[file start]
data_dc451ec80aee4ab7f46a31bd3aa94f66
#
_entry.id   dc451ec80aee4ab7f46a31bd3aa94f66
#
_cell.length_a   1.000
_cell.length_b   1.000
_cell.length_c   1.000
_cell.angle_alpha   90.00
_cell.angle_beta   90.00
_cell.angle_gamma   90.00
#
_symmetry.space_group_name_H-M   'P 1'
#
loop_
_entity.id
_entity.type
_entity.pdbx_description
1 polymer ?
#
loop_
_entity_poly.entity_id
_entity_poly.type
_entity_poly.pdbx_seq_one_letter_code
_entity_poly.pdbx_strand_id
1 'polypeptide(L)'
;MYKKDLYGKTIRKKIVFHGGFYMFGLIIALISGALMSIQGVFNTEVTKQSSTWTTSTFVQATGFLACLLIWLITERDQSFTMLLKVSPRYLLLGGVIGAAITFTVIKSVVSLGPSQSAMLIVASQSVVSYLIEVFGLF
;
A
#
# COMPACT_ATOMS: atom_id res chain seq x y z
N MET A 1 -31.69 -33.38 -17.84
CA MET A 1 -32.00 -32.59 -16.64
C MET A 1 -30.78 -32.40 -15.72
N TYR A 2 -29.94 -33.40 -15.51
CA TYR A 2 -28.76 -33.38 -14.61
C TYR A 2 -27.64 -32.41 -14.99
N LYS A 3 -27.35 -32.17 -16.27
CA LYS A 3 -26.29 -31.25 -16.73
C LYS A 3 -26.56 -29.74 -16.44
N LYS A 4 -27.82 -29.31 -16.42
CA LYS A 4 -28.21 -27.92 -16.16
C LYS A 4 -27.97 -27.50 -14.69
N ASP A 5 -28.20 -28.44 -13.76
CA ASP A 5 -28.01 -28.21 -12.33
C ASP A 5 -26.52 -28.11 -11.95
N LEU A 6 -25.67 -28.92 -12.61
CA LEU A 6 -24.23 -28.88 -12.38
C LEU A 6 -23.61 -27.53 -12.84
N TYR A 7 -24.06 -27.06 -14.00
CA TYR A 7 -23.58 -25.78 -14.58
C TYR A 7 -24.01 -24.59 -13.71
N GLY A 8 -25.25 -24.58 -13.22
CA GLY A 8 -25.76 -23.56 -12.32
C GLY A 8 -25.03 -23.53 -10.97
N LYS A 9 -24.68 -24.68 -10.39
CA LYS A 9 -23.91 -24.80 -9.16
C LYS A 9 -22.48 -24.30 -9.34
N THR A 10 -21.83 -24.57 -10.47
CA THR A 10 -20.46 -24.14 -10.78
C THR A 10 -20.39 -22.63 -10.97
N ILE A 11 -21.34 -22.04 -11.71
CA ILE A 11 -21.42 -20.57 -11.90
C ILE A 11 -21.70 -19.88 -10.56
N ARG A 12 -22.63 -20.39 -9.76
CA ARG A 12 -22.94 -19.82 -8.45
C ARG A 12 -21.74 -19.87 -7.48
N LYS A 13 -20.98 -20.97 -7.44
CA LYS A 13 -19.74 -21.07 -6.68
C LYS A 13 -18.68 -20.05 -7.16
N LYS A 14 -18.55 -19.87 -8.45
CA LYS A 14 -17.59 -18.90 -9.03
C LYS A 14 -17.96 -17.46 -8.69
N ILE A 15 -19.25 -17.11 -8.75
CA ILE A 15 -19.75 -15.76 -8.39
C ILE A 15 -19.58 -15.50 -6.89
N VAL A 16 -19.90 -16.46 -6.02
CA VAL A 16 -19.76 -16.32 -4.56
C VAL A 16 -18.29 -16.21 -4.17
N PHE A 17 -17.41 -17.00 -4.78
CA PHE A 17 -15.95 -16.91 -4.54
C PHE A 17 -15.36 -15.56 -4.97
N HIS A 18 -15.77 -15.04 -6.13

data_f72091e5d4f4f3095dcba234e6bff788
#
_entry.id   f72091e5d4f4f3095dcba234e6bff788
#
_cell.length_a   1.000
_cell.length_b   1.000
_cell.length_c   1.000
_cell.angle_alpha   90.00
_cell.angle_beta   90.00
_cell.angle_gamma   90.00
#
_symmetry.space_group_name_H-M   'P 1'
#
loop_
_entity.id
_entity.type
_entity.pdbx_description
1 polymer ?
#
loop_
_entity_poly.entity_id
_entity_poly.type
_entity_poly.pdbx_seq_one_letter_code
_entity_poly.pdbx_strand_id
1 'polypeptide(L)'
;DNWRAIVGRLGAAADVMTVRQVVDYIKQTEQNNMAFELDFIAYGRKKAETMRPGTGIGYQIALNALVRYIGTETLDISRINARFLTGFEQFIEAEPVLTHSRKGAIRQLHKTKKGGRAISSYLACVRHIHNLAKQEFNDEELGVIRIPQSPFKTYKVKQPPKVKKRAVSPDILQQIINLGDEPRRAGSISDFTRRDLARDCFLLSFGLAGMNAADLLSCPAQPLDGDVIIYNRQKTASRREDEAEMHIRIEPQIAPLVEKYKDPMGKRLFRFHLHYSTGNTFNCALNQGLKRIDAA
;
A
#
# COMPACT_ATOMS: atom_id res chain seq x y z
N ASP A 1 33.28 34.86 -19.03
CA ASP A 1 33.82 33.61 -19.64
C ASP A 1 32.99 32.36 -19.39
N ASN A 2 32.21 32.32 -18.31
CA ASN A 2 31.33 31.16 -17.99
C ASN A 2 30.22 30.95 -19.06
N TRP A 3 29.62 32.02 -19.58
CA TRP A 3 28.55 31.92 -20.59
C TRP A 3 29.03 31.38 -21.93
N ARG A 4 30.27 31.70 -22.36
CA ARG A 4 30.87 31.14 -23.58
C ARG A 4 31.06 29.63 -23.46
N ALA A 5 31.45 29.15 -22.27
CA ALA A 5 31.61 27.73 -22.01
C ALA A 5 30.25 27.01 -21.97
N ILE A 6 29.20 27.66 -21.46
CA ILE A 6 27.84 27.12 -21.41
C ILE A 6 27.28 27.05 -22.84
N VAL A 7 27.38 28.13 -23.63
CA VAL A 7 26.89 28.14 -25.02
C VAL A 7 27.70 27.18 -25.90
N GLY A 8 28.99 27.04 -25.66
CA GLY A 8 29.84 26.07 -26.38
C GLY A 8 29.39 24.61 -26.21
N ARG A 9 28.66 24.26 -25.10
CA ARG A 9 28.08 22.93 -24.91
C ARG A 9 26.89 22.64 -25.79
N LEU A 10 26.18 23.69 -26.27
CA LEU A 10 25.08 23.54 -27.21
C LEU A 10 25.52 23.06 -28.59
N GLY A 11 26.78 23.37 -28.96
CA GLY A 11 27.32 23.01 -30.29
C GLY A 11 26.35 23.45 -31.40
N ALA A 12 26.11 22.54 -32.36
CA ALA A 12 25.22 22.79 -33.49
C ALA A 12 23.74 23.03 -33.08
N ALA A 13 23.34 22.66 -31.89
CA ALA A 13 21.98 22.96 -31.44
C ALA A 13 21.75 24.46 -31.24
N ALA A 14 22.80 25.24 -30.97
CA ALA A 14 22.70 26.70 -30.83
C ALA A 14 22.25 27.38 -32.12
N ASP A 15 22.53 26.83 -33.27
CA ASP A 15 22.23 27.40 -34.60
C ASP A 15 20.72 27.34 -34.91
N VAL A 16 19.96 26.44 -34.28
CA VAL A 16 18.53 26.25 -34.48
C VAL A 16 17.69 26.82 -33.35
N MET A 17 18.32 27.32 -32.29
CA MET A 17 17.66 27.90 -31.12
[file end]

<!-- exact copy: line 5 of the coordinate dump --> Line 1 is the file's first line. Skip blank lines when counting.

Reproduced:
_cell.length_a   1.000